Torreya State Park is a destination that fulfills many interests. Sitting on high bluffs above the Apalachicola River, it protects sites of natural and historic interest.
One of Florida’s oldest state parks, it boasts architecture constructed by the Civilian Conservation Corps in the 1930s. But its historic roots go much deeper.
Atop these bluffs are earthworks from the Civil War, providing a perch for soldiers to monitor ship traffic south from the port of Columbus, Georgia, the seat of shipbuilding for the Confederancy.
Crowning the crest is the Gregory House, an antebellum plantation home from 1849. And amid the deep ravines, rare plants and unusual geology to experience along the park’s trails.
Resources for exploring the area around Torreya State Park
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Address: 2576 NW Torreya Park Rd, Bristol
Restrooms: At the picnic area on the main drive
Land manager: Florida State Parks
Open 8 AM to sunset. Leashed pets welcome.
From Tallahassee, take Interstate 10 west for 40 minutes. Use the exit for Bristol to follow SR 12 south to CR 270. Follow signs along CR 270 west to the park.
About the Park
Stand atop the bluffs at Torreya and you can see right into the next time zone: across the Apalachicola River and into the hills of Grand Ridge beyond.
Along this mighty river, amid the deeply folded hills, the namesake of this park is the torreya tree, a type of yew only found in this region.
The shortest trail in the park, the Weeping Ridge Trail is only a mile round-trip, but is one of Florida’s most rugged nature trails, a steeply sloped drop to a trickling waterfall.
Established by the Florida Trail Association in the 1970s, the Torreya Hiking Trail provides a workout for backpackers. It’s made up of two loops, each with its own primitive campsite.
Day hikers tend to tackle the 7.4-mile Rock Creek Loop since it traverses the part of the park with lush bottomlands and ridgetop views across the river basin.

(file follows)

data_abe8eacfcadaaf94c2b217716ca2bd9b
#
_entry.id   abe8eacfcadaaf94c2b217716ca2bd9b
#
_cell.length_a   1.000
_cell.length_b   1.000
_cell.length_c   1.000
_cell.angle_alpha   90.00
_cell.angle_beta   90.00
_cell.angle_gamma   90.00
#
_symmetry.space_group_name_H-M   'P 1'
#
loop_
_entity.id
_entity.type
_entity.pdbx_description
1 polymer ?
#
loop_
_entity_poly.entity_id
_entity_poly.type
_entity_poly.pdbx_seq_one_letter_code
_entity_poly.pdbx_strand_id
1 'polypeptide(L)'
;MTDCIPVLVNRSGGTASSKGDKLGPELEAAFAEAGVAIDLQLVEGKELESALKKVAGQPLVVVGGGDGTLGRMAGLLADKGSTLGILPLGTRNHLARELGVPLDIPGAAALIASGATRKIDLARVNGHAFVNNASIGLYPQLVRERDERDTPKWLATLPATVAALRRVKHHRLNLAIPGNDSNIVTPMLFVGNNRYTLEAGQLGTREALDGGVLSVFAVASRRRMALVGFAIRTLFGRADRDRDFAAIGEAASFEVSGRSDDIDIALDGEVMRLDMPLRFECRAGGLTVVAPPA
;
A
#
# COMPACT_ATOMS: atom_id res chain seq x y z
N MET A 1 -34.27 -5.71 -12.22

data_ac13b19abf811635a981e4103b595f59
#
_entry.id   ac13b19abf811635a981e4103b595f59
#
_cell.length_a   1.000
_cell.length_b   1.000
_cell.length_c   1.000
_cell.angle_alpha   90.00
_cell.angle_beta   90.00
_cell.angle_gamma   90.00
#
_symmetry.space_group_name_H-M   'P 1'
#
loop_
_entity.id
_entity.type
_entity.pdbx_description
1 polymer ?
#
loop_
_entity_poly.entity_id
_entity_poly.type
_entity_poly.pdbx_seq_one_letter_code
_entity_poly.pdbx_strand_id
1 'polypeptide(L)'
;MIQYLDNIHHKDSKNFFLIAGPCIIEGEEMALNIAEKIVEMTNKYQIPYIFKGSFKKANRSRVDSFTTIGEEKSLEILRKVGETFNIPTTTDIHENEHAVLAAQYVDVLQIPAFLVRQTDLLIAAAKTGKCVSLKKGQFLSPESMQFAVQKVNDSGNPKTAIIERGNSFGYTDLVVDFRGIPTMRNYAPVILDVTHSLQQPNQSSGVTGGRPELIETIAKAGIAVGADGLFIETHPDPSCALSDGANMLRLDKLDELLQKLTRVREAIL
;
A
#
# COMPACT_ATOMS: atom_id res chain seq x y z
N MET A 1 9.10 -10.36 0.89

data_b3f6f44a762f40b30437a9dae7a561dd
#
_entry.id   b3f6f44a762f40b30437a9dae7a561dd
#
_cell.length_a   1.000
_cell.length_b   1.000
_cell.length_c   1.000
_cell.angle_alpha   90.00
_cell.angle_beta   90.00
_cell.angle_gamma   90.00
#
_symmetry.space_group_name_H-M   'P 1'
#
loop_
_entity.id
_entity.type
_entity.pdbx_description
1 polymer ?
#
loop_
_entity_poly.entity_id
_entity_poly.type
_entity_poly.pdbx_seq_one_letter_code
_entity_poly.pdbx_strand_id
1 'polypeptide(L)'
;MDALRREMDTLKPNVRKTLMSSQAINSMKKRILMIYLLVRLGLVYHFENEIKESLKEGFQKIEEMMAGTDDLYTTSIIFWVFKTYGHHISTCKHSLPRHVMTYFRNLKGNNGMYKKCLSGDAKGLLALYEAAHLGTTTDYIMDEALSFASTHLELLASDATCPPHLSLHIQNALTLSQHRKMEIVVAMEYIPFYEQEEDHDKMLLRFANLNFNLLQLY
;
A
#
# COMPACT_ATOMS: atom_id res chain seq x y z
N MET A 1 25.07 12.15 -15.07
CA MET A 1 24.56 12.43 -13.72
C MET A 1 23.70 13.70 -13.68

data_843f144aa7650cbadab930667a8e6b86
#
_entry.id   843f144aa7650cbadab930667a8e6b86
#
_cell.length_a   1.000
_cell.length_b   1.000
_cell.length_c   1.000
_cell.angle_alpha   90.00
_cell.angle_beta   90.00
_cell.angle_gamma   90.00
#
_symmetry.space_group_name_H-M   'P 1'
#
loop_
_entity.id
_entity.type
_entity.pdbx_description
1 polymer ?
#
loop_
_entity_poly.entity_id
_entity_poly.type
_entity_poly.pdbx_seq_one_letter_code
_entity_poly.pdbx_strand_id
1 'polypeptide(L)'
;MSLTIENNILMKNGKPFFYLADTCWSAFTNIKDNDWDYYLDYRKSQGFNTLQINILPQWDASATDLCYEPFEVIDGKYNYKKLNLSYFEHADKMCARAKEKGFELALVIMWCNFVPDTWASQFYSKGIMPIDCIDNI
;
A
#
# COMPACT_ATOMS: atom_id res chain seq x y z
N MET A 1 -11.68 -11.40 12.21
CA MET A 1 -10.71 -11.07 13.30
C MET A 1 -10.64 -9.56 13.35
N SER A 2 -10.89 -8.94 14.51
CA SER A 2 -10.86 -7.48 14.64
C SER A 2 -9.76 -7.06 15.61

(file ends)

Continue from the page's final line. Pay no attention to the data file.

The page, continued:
To its north, the 7-mile Torreya Challenge Loop delves into the uplands around Rock Creek, showcasing sandhills on the steepest inclines in the park.
A short though challenging hike the Weeping Ridge Trail offers unusual views for the state of Florida, crossing tall ridges and ending at a small waterfall.
Visitors have four options for camping, the most popular of which is the state park system’s only yurts. These canvas-covered rounded rooms provides privacy and comfort.
Twenty-nine campsites offer electric hookups for tent or RV campers. A two-bedroom accessible cabin sleeps the whole family in air-conditioned comfort.
Backpackers have use of three campsites along the Torreya Hiking Trail, the Torreya Challenge Campsite, Rock Creek Campsite, and Rock Bluff Campsite. Of these, Rock Bluff provides an incredible perch above the river.
More worth exploring while you’re in this area.
Try one of Florida’s toughest day hikes on for size: local legend has it this was the Garden of Eden, and from the lush forests and rare flora along this trek, they might be on to something
Hugging the state line with Georgia at Lake Seminole – the reservoir created by the dam where the Flint and Chattahoochee Rivers form the Apalachicola – Three Rivers State Park is a prime getaway for anglers
99.3 miles. West of the Apalachicola River, the Florida Trail stitches a series of public lands together along the corridor of the Northwest Florida Greenway.